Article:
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Listening Report: Dion DiMucci, 21st Century Bluesman, Returns To His Stomping Grounds

Mark Smotroff grooves on the blues roots of an iconic doo wop rock ’n roll legend…

If you stop and think about it, the big hit by doo-wop legend and rock & roll icon Dion DiMucci – “The Wanderer” – is pretty much a blues song.  Heck, even the Wiki takes note of it being a “12-bar blues” based song. One key difference which made that 1961 smash hit stand out from other strict blues tunes of the times was its buoyant production but also attention to delivering a strong “hook.” 

That is a detail that a lot of listeners (and songwriters for that matter) overlook these days when exploring the blues — and frankly, a lot of modern pop recordings for that matter.  A good hook is one of the things I listen for when I’m listening to blues artists old and young, past and present.  Now, I realize that Dion didn’t write “The Wanderer,” — it was by his songwriting partner of his earlier hit “Runaround Sue,” Ernie Maresca — but he no doubt learned some powerful lessons from his early teen idol period and through his folk singer-songwriter days.   

Many of the most popular and legendary Blues songs that have gone on to become part of the canon of American culture all have that same thing in common with Dion’s pop tune: a great hook.  There is usually a signature phrase that the song wraps itself around emotionally. It might be a guitar riff… It might be a vocal line… But if you go back and listen you’ll find that common thread in so many of the classic blues tunes which artists perform to this day, be it Willie Dixon’s “Wang Dang Doodle,” Jimmy Reed’s “Baby What You Want Me to Do” or Tampa Red’s “It Hurts Me Too.” 

There is a worldly ease and confidence about Dion’s new album Stomping Ground that is palpable. One of the things that makes Dion’s latest stand out is that he’s written some catchy tunes which stand on their own legs with great hooks and a heartfelt feel.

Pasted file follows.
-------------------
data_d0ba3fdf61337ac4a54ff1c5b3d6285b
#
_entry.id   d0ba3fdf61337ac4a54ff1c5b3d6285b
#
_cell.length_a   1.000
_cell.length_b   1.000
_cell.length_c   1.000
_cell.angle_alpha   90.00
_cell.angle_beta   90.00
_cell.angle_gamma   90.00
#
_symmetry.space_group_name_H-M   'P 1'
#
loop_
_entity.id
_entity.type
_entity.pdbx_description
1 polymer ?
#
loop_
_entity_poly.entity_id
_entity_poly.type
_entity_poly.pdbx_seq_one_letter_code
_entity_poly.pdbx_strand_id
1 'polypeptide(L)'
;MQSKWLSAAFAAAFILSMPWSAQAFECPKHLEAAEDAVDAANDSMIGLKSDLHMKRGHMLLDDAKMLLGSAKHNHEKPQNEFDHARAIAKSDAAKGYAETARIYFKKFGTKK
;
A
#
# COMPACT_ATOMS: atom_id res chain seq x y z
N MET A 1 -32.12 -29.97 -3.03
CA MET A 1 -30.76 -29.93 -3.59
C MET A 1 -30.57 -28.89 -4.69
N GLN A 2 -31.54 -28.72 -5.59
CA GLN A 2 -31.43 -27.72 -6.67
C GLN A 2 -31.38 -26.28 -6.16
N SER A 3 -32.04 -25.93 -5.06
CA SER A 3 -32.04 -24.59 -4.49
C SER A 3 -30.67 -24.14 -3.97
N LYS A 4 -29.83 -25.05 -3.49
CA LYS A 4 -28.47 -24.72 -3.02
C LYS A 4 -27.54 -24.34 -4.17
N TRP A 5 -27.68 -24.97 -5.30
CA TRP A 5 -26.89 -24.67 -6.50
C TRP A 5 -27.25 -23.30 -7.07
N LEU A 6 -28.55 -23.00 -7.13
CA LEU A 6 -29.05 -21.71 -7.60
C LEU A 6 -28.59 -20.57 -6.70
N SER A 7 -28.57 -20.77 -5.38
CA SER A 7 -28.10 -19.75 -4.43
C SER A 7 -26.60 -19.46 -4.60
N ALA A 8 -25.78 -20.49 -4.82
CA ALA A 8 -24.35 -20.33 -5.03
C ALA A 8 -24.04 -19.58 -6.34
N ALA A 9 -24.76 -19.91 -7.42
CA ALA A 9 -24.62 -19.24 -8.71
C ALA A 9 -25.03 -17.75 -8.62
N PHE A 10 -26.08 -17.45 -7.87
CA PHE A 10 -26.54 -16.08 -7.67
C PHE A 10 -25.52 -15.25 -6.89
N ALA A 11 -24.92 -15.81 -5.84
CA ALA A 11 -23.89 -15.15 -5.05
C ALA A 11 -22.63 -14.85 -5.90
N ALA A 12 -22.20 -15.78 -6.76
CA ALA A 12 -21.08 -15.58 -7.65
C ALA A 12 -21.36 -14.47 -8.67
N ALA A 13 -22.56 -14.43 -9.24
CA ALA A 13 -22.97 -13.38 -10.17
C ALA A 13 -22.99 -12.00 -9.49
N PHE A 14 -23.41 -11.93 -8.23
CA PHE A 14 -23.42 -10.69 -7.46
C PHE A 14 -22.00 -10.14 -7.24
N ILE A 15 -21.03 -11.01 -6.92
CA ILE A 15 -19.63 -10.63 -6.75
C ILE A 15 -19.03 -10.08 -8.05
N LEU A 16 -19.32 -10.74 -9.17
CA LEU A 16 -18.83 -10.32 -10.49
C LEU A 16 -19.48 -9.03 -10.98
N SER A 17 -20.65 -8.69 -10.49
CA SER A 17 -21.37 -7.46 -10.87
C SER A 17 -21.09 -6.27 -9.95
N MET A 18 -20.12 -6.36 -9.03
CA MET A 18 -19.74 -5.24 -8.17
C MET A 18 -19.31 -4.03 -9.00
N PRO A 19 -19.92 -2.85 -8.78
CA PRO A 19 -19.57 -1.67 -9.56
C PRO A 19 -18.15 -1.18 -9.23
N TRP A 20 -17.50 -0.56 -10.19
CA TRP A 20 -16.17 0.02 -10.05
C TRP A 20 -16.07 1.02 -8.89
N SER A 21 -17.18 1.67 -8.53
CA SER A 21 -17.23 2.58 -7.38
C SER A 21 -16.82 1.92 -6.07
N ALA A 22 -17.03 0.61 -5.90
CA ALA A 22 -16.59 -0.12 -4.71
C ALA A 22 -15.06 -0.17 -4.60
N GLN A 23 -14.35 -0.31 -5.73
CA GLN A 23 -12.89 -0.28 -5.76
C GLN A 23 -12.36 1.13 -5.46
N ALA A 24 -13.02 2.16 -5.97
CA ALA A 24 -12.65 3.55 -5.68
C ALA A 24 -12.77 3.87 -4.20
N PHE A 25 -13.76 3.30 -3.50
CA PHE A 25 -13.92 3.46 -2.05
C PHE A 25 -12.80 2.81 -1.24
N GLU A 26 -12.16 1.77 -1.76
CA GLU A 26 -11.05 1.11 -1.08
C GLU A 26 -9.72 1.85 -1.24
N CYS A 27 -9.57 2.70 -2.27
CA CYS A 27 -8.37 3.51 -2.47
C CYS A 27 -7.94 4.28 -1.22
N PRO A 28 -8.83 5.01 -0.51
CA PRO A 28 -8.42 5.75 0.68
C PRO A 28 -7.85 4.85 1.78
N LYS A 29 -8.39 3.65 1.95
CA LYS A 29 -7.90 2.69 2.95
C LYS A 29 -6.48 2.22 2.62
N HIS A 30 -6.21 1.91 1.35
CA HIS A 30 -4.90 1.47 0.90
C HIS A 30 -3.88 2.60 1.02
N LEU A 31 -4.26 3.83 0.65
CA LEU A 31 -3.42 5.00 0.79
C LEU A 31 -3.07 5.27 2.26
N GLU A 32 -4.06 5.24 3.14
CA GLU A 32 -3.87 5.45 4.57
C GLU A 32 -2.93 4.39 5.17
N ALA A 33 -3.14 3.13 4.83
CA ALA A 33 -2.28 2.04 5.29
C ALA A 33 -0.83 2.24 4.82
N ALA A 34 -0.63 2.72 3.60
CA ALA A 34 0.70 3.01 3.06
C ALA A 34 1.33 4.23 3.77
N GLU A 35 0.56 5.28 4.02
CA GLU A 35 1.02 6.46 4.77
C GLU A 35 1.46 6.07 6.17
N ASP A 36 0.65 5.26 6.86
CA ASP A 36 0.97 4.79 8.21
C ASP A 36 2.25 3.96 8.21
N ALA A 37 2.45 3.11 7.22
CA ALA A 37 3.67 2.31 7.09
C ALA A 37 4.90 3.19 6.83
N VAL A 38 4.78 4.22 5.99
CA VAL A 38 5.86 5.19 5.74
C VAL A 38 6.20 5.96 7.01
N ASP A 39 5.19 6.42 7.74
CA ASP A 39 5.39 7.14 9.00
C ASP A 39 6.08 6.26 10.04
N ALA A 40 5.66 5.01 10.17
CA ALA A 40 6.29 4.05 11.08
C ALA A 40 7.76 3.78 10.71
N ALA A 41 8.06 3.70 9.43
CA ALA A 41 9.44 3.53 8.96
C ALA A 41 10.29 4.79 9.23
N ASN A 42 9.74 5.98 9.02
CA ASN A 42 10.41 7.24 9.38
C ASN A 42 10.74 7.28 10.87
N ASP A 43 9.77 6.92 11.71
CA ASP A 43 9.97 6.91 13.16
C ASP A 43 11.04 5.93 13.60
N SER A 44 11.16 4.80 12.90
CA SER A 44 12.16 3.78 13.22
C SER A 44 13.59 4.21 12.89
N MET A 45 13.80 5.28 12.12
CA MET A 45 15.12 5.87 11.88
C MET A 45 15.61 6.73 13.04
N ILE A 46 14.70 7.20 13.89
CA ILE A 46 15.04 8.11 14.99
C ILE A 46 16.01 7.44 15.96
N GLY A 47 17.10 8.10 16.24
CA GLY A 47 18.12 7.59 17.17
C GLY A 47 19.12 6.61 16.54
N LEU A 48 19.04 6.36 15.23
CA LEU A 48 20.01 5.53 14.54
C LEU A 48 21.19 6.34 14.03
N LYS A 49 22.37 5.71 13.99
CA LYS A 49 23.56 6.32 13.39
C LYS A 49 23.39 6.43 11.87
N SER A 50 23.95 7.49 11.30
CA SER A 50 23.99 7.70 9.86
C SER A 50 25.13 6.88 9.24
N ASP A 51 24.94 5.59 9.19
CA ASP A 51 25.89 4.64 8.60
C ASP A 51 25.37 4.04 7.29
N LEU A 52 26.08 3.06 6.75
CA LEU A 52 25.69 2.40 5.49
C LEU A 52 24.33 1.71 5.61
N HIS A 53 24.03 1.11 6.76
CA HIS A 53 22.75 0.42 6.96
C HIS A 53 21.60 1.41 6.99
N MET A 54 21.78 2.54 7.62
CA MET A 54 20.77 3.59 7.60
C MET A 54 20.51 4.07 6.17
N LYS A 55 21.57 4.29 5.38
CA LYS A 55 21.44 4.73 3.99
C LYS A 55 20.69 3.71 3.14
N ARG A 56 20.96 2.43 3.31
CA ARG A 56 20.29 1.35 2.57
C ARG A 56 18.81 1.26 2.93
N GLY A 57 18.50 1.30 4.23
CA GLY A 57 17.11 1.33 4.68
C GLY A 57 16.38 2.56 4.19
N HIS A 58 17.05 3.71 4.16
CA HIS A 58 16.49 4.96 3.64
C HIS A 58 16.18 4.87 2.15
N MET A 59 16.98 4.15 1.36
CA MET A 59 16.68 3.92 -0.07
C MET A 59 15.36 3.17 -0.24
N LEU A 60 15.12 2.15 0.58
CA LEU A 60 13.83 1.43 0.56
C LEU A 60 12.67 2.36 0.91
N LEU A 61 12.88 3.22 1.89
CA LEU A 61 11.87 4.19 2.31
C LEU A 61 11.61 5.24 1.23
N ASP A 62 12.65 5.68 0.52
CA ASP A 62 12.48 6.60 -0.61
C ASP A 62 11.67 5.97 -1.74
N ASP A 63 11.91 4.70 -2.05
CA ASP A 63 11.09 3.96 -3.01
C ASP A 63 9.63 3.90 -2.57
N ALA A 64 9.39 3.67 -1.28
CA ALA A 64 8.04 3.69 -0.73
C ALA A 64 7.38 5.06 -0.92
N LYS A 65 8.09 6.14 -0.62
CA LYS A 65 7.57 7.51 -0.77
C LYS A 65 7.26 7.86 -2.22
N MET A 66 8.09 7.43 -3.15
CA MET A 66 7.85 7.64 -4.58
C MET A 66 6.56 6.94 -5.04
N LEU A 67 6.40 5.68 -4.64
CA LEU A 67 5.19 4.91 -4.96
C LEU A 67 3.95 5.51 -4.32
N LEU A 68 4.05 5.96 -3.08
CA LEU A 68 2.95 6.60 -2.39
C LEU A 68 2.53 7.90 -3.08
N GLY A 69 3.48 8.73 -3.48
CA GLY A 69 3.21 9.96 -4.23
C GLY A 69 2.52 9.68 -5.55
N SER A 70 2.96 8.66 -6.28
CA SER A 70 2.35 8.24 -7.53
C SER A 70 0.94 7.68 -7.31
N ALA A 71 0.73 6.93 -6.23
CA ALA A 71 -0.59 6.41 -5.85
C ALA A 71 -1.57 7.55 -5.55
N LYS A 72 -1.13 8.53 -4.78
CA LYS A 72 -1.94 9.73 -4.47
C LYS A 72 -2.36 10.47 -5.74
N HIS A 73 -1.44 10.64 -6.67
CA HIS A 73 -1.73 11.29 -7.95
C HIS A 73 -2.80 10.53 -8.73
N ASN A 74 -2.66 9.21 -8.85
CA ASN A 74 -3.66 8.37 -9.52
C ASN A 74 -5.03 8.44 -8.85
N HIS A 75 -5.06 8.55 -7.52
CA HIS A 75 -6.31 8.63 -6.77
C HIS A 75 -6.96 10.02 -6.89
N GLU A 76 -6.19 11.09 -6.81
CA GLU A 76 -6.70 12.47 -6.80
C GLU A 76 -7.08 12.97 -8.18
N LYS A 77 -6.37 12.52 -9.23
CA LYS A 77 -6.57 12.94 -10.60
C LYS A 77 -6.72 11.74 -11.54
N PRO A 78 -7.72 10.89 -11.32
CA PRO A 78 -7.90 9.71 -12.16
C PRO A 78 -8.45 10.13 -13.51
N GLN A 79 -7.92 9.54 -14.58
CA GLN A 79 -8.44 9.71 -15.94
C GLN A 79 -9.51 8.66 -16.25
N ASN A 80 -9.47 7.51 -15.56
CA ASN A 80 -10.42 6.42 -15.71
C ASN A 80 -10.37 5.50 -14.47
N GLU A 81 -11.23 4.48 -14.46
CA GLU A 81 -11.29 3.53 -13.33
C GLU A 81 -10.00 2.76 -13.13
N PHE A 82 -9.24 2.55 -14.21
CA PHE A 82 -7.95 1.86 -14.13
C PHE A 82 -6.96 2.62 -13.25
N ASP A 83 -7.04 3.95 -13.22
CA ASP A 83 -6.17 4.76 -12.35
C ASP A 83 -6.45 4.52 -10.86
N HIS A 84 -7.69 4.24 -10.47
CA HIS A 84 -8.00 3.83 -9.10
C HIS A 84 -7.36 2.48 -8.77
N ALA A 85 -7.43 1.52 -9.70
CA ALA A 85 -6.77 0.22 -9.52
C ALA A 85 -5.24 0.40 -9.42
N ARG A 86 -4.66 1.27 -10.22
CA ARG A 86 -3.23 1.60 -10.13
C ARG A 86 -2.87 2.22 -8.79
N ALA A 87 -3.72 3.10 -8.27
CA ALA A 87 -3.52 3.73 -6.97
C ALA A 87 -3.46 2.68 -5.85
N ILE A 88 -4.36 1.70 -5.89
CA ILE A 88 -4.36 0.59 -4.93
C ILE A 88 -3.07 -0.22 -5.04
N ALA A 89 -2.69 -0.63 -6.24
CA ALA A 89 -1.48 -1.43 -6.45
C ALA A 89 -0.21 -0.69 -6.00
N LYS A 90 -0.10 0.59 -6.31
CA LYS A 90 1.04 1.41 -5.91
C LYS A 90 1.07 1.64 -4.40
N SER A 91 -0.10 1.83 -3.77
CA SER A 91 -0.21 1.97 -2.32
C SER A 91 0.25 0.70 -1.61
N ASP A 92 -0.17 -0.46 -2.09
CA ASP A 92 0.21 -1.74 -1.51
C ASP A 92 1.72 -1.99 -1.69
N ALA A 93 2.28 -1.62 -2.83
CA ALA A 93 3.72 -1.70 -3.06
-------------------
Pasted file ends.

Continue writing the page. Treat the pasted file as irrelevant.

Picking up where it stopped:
Many fine celebrity guests grace Stomping Ground yet the resulting album is remarkably consistent start to finish and it never loses the sense that this is first and foremost a Dion album. So it is great that Joe Bonamassa, Mark Knopfler, Bruce Springsteen and Peter Frampton turn in some great performances.  Heck, even Pete Townshend pens the opening liner notes to the album!  

The follow on to 2020’s critically and commercially successful Blues With Friends, the music on Stomping Ground feels timeless. And that alone is a major accomplishment for any artist.  Dion’s voice has taken on a rich, gently weathered patina which fits the music well. 

From his website we learn an underlying perspective driving Stomping Ground’s development:

“When I was young, I was always striving for accolades and admiration. Those were my goals.  But when I reached them, they didn’t satisfy.  I discovered joy when I leaned to stop caring about all that – when I learned to relax and make music with friends… music that would make more friends for us through its joy.  To make music with friends, and to make friends through music: I can’t imagine a better life than this.  I am grateful to my friends who made Stomping Ground with me – and my new friends who are listening.”

Some of my favorite cuts thus far on Stomping Ground include the aching “There Was A Time” which has Peter Frampton turning in some scorching and soulful soloing that fits the mood of the song perfectly. The gritty swamp Gospel of “Angel In The Alleyways,” featuring contributions from Bruce Springsteen and Patti Scialfa, also rings heartfelt and true.  

There is one fascinating re-interpretation on Stomping Ground, a stripping down of Jimi Hendrix’s “Red House” — which at the time was an electric update on the blues form, and a live performance staple throughout his career — back to its raw  roots, floating the electrified support of Keb Mo over a bed of rich acoustic guitar swagger.   

I was really happy to find the closing track with Rickie Lee Jones, which amazingly blends a groove and production aesthetic that brings an early Steely Dan vibe to the tune (think “Ricki Don’t Lose That Number” by way of “The Royal Scam”).

There is so much more to explore here…  

Happily, the sound on his new CD is quite good with a very natural feel which doesn’t feel tweaked to fit current trends, playlists and radio formatting.  And in 2022, there is promise of the album becoming available on vinyl (click here to pre-order). You can find Stomping Ground streaming in CD quality on Tidal (click here) and 24-bit, 44.1 kHz fidelity on Qobuz (click here). 

When it comes to street-wise music, Dion DiMucci is one of the greats who knows what it’s all about out there.  

Pete Townshend summed it up well in the liner notes: “Dion, like a circling star that never fades, generates the energy and fire we need to pull ourselves up and start again.”

You should be listening to Dion. 

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